Minimum Wage Of Tea Workers: The Way Ahead

From our friends at
The Dialogue
Jayshree Satpute

January 4th, 2018 / 10:59 AM

Image Credits: India Resists

Tea plantation workers in Assam have endured deplorable working and living conditions for decades. The tea industry is the pride of the state, but the workers who are the backbone of that industry have been living in abject poverty. One cause of workers’ poverty is their shockingly low wage. Earning a meager INR 137 per day, plantation workers get barely half the State-mandated minimum of INR 250. Low wage, along with dire working and living conditions, are why international media have been shaming the Assam tea industry in recent years – and rightfully so.

But this year a window of opportunity has arisen to right the scales of justice. On 15 September 2017, the Government of Assam constituted a Minimum Wages Advisory Board to re-fix the minimum wage for tea plantation workers.

The Advisory Board has been set up under the Minimum Wages Act, 1948 (MWA), which requires state governments to set and regularly review the minimum wage for industries such as the tea industry. The law allows state governments to appoint committees to provide advice on what the wage should be. By law, such advisory committees must consist of equal numbers of government, industry, and employee representatives, as well asindependent persons not to exceed one-third of the members. The committee may call witnesses to inform on issues relevant to wage.

Critically, the advisory committee must recommend a wage that complies with applicable laws and regulations such as the MWA, the 15th Indian Labour Conference minimum wage guidelines (ILC Guidelines), and the Plantations Labour Act, 1951 (PLA). The state government must then consider the advice of the advisory committee to set the minimum wage.

For the Assam tea industry, the previous advisory committee was established on 12 December 2014. On 29 July 2015, the committee issued a draft notification recommending a daily wage increase to INR 177.19. At the time, workers were paid just INR 115. However, before the draft notification could be Gazetted, the Assam Tea Planters Association and others challenged the draft and thereafter deadlocked the issue in a legal battle, stalling an overdue wage increase for thousands of workers.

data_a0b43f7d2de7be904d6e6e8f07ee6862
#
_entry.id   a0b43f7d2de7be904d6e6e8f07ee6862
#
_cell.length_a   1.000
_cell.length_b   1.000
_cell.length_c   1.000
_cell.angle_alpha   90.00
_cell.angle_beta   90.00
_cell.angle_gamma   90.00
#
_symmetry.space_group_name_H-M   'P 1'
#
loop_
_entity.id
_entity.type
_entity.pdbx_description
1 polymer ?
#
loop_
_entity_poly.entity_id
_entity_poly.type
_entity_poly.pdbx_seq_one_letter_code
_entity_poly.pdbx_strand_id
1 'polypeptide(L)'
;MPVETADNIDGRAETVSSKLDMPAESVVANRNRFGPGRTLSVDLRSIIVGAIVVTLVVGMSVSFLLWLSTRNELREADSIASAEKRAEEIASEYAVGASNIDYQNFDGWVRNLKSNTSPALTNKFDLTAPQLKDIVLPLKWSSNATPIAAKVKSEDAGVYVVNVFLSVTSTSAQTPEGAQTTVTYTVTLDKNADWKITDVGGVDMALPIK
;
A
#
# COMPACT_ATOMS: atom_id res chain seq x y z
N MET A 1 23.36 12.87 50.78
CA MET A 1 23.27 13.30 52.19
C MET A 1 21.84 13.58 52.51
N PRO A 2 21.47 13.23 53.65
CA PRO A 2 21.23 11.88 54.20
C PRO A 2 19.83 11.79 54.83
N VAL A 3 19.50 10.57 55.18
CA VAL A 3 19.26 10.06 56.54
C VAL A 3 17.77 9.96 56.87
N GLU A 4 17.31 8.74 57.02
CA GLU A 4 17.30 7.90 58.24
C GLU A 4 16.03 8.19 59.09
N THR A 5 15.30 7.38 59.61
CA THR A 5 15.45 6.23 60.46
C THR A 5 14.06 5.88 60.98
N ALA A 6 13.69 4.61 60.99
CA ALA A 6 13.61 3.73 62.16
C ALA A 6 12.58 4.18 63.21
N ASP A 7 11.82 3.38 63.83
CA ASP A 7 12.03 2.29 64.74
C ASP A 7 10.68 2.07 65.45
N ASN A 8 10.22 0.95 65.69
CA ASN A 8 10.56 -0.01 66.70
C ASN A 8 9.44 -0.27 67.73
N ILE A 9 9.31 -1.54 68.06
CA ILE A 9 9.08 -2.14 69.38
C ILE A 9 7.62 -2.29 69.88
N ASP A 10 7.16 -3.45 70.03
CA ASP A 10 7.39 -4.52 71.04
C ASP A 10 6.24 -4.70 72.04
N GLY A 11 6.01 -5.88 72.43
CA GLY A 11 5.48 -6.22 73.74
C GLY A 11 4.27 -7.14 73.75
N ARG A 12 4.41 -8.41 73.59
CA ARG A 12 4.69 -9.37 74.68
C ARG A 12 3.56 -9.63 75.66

This year, although the Assam Government has taken the right step forward by setting up the Minimum Wages Advisory Board, the Board’s composition and procedures leave much to be desired. For one, the Board lacks representation of women, let alone Adivasi women, who constitute over 60 percent of the industry’s workforce. Once again, women have not been included in a key decision-making forum. Women’s participation is particularly important because Assam has some of the highest maternal and infant mortality rates in the country. Mortalities are highest on tea plantations, due to poor living and working conditions and lack of facilities particularly for women. The Board should consider these issues as it advises on setting the minimum wage. Another shortcoming is the Board has no independent representatives, of which at least some should be civil society experts on wage and benefits issues. Additionally, the Board has not transparently publicised its activities and timeline for revising the minimum wage.

The Government and the Board should resolve these concerns by taking the following steps in respect of the Board’s composition and functioning:

  • Ensure adequate participation by women in the Board’s discussions;
  • Invite independent experts from the Adivasi Community and/or Adivasi civil society organizations with expertise in tea wage and benefits issues;
  • Ensure transparency in the Board’s identification of witnesses; and
  • Ensure transparency in the Board’s discussion by announcing in advance the dates of meetings and promptly publicizing meeting minutes.

A Board that is representative, informed, and transparent can use the upcoming wage discussions as an opportunity to ensure tea plantation workers receive a fair and decent wage. Workers have Constitutional rights to a legal minimum wage, health, food, education, and social security. The Board must follow legal guidelines to recommend:

  • Workers are paid for 3 consumption units instead of 1.5, in accordance with the ILC Guidelines;
  • Workers are paid the rest day wage in accordance with the PLA and Assam State Rules;
  • Statutory entitlements are not deducted from the wage in violation of the Constitution of India and the PLA;
  • The revised wage takes into consideration the cost of living index for tea plantation workers;
  • Tea pickers are classified as semi-skilled instead of unskilled labourers in accordance with a Central Government directive; and
  • The revised wage is fixed as per the Supreme Court decision in Workmen Represented by Secretary v. Reptakos Brett & Co. Ltd1992 AIR (SC) 504, which explicitly states that the financial hardship of an employer is not a ground to deny workers the legal minimum wage.

In recent months, newspapers have reported widespread, peaceful demonstrations and Dharnas by tea plantation workers in Gauhati and across Assam. Workers are voicing their dissatisfaction with the current wage structure and calling upon their government to heed its legal responsibilities and set a decent wage of Rs 350. A study by civil society in Assam has found that meeting the legal requirements of the ILC Guidelines and the Supreme Court would require a wage for workers of at least Rs 385. The Advisory Board should take these asks into account in advising the Government.

The Board should pave a new way forward for sustainable change in the socio-economic conditions of tea plantation workers. That will make the industry one of which the State can truly be proud.

(This article was first published at Assam Tribune)

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